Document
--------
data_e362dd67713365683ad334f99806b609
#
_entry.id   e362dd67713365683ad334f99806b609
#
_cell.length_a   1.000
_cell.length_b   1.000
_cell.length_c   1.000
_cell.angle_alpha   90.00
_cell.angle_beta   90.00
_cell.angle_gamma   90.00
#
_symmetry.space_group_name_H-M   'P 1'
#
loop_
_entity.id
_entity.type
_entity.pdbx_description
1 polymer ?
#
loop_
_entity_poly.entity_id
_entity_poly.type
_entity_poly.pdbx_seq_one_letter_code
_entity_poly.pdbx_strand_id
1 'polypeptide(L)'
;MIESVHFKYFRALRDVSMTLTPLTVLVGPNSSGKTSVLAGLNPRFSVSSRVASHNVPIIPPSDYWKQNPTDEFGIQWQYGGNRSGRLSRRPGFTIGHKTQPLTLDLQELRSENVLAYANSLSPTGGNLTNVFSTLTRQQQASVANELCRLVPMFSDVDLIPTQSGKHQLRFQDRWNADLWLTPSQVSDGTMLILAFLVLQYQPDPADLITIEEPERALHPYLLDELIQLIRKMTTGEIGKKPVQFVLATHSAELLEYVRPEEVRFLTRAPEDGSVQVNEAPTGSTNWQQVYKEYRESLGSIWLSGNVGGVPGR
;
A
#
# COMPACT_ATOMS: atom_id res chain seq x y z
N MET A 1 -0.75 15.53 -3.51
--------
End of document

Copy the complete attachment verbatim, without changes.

data_e362dd67713365683ad334f99806b609
#
_entry.id   e362dd67713365683ad334f99806b609
#
_cell.length_a   1.000
_cell.length_b   1.000
_cell.length_c   1.000
_cell.angle_alpha   90.00
_cell.angle_beta   90.00
_cell.angle_gamma   90.00
#
_symmetry.space_group_name_H-M   'P 1'
#
loop_
_entity.id
_entity.type
_entity.pdbx_description
1 polymer ?
#
loop_
_entity_poly.entity_id
_entity_poly.type
_entity_poly.pdbx_seq_one_letter_code
_entity_poly.pdbx_strand_id
1 'polypeptide(L)'
;MIESVHFKYFRALRDVSMTLTPLTVLVGPNSSGKTSVLAGLNPRFSVSSRVASHNVPIIPPSDYWKQNPTDEFGIQWQYGGNRSGRLSRRPGFTIGHKTQPLTLDLQELRSENVLAYANSLSPTGGNLTNVFSTLTRQQQASVANELCRLVPMFSDVDLIPTQSGKHQLRFQDRWNADLWLTPSQVSDGTMLILAFLVLQYQPDPADLITIEEPERALHPYLLDELIQLIRKMTTGEIGKKPVQFVLATHSAELLEYVRPEEVRFLTRAPEDGSVQVNEAPTGSTNWQQVYKEYRESLGSIWLSGNVGGVPGR
;
A
#
# COMPACT_ATOMS: atom_id res chain seq x y z
N MET A 1 -0.75 15.53 -3.51